Hydrogen and helium and some lithium, boron, and beryllium were created when the universe was created. All of the rest of the elements of the universe were produced by the stars in nuclear fusion reactions. These reactions created the heavier elements from fusing together lighter elements in the central regions of the stars and through the explosion of white dwarfs or the merging of neutron stars. When the processed material from these processes are thrown back into space, it can be incorporated into gas clouds that will later form stars and planets. The material that formed our solar system incorporated some of the remains of previous stars. All of the atoms on the Earth except hydrogen and most of the helium are recycled material---they were not created on the Earth. They were created in the stars.
The use of the word "created" here is different than what is normally meant by scientists. In chemical reactions, different atoms or combinations of atoms are said to be produced or created when a reaction takes place. For example, in the Earth section of the planets chapter, I said that oxygen was produced in the photosynthesis process of plants. That oxygen then goes into the air and you breathe it in. To be more correct I should have said that the oxygen atoms were moved or broken off from one set of compounds [carbon dioxide (CO2) and water (H2O)] to form a molecule of two oxygen atoms bound together (O2) and a molecule of carbohydrate made of carbon atoms, hydrogen atoms, and oxygen atoms (C6H12O6). Each atom is rearranged or re-used. It was much simpler to say that oxygen was "created" as a by-product of the photosynthesis process. I hope you did not mind. In defense I want you to know that practically everyone, except for the astronomer researching stellar evolution, uses this loose meaning of "creation" .
However, now that you know about stellar nucleosynthesis, I need to be more careful about what is being created from scratch and what is being re-used. Except for the hydrogen and most of the helium atoms, all of the materials around you, in the food you eat and drink, in the air you breathe, in your muscles and bones, in the paper and ink or toner of this book (or computer screen you are reading), everything (!) are made of atoms that were created in the stars. Those atoms are rearranged to produce the vast variety of things around and in you. In the cores of stars, in supernova explosions, and merging neutron stars, new atoms are manufactured from nuclear fusion reactions. You will find out where the hydrogen and most of the helium atoms came from in the cosmology chapter.
The atoms heavier than helium up to the iron and nickel atoms were made in the cores of stars (the process that creates iron also creates a smaller amount of nickel too). The lowest mass stars can only synthesize helium. Stars around the mass of our Sun can synthesize helium, carbon, and oxygen. Massive stars (M* > 8 solar masses) can synthesize helium, carbon, oxygen, neon, magnesium, silicon, sulfur, argon, calcium, titanium, chromium, and iron (and nickel). Elements heavier than iron are made in supernova explosions from the rapid combination of the abundant neutrons with heavy nuclei as well as from the merger of neutron stars. Massive red giants are also able to make small amounts of elements heavier than iron (up to mercury and lead) through a slower combination of neutrons with heavy nuclei but supernovae and merging neutron stars probably generate the majority of elements heavier than iron and nickel (and certainly those heavier than lead up to uranium). The synthesized elements are dispersed into the interstellar medium during the planetary nebula or supernova stage (with supernova being the best way to distribute the heavy elements far and wide). These elements will be later incorporated into giant molecular clouds and eventually become part of future stars and planets (and life forms?)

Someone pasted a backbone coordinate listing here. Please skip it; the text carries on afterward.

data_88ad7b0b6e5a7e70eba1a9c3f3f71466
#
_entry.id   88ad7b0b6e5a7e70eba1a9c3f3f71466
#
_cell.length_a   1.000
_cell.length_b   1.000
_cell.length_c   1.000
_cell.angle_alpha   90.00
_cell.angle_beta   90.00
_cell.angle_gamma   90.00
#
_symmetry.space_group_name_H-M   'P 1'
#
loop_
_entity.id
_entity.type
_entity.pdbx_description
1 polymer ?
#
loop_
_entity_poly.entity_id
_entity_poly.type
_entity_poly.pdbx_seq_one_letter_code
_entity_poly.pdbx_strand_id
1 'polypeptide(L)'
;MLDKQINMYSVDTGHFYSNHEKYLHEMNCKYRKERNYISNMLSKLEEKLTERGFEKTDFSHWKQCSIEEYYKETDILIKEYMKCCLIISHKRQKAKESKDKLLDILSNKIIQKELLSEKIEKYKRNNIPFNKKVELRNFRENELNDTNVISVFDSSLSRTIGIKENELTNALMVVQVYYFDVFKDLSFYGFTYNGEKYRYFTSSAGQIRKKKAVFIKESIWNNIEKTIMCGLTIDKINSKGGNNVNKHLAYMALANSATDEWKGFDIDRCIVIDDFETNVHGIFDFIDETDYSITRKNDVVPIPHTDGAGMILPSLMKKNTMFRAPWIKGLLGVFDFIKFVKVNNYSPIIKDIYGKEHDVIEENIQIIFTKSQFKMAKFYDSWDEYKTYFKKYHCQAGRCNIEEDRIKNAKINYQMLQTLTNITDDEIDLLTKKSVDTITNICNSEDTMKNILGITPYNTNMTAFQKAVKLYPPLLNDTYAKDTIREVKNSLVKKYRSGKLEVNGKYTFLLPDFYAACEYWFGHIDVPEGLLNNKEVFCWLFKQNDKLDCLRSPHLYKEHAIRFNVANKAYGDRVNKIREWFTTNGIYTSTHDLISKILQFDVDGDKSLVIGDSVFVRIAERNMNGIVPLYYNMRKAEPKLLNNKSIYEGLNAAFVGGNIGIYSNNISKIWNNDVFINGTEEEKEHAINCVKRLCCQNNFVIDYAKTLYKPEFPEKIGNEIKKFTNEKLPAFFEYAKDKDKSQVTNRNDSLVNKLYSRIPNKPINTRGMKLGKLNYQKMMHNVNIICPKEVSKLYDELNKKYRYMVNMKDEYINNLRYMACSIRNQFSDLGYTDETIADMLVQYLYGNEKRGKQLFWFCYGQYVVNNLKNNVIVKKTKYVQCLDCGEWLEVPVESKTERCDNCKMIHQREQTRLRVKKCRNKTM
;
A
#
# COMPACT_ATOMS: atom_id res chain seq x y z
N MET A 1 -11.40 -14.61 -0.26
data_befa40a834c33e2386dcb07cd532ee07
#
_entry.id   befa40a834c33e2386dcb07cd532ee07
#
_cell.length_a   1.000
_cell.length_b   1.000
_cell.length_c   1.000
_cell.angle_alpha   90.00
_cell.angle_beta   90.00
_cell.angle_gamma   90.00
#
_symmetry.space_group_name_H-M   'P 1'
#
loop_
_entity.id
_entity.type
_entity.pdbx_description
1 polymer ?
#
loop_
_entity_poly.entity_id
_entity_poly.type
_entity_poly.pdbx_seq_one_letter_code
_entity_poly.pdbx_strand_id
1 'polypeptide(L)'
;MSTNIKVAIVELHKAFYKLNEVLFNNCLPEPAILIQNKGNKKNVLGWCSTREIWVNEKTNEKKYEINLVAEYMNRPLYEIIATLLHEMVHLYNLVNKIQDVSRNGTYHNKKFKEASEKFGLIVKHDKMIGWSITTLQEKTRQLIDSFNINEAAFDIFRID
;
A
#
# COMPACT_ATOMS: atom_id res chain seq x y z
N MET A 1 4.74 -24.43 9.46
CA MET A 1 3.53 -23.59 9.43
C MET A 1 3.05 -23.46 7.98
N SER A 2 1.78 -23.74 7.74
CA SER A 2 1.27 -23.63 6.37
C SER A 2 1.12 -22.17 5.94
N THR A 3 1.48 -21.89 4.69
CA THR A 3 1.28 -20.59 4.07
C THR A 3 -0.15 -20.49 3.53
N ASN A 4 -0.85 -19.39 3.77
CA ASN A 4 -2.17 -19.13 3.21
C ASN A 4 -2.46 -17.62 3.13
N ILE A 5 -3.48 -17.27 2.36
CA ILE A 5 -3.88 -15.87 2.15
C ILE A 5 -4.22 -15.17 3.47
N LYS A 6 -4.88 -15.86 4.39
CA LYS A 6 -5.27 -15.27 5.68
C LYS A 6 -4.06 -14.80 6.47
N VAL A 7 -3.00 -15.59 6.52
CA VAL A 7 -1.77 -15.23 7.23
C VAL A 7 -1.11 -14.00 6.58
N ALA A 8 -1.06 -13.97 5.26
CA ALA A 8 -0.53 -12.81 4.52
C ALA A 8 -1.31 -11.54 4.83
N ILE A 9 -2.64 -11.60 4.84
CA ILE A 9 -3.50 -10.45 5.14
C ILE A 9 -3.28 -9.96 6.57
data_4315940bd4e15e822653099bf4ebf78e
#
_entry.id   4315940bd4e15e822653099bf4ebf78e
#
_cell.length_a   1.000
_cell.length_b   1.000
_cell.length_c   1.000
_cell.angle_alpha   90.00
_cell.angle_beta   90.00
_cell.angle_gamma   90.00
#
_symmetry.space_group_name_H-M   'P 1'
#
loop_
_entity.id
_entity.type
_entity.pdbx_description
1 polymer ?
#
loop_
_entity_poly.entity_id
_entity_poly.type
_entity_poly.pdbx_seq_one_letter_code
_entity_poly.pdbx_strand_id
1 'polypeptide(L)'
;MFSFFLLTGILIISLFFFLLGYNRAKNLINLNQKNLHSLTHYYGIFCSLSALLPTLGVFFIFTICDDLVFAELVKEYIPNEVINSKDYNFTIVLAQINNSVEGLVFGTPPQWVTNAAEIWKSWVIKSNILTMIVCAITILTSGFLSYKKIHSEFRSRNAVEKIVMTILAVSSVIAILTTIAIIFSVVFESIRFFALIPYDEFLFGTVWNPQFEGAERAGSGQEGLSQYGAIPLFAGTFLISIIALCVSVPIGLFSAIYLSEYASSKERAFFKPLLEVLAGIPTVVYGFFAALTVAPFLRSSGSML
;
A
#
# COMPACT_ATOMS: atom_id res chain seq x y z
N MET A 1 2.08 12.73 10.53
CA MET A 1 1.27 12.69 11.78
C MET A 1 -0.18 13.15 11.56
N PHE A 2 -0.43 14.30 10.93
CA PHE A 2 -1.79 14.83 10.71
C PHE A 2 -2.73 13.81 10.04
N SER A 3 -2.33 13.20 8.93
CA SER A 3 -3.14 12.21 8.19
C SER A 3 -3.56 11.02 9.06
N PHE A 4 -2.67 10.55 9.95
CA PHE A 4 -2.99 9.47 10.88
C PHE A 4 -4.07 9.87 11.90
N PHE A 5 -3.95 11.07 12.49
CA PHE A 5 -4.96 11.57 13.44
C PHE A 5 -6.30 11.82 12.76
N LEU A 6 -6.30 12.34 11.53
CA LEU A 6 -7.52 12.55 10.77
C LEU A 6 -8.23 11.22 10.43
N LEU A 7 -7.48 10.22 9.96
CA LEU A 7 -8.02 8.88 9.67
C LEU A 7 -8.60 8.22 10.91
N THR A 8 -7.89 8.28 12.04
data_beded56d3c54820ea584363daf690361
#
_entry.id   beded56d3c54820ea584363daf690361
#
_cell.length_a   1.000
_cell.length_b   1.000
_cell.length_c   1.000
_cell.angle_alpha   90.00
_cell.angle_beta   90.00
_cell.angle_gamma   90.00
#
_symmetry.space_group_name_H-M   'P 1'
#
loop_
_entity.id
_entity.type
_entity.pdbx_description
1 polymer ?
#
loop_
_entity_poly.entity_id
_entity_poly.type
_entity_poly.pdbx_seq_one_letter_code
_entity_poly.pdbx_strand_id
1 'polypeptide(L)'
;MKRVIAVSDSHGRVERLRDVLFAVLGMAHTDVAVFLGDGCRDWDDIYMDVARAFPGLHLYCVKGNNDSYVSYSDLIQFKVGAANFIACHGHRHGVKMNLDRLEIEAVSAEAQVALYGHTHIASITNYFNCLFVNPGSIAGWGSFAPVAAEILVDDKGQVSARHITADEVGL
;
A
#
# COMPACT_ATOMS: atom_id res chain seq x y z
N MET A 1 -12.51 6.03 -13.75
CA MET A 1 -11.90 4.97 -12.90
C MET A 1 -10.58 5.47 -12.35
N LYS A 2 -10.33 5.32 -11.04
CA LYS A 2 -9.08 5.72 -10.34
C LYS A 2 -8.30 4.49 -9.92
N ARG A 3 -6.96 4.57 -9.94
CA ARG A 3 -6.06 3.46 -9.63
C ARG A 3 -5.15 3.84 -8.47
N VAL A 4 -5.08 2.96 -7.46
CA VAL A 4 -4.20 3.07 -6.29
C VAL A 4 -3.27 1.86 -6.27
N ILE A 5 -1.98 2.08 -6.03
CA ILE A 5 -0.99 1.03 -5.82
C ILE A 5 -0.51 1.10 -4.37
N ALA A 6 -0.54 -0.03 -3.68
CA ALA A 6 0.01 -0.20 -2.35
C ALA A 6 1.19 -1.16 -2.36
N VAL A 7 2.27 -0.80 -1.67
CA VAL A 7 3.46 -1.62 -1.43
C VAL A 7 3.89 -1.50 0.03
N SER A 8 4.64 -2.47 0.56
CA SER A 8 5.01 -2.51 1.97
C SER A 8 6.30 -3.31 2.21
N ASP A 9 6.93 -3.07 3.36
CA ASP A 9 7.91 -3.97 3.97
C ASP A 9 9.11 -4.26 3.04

The periodic table chart at the bottom of this page summarizes the processes that have made the various elements in our solar system. Although the particulars of various nucleosynthesis processes are beyond the scope of this website (see Johnson's "Origin of the Elements in the Solar System" blog entry and Ivans' "Origins of the Elements" website for the particulars), it is important to note a couple of things:
The stellar nucleosynthesis theory correctly predicts the observed abundances of all of the naturally occurring heavy elements seen on the Earth, meteorites, Sun, other stars, interstellar clouds---everywhere in the universe. (In the cosmology chapter you will see where the hydrogen and most of the helium came from.) We understand now why some elements like carbon, oxygen, silicon, and iron are common and the heaviest elements like gold, mercury, and uranium are so rare.
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last updated: December 30, 2018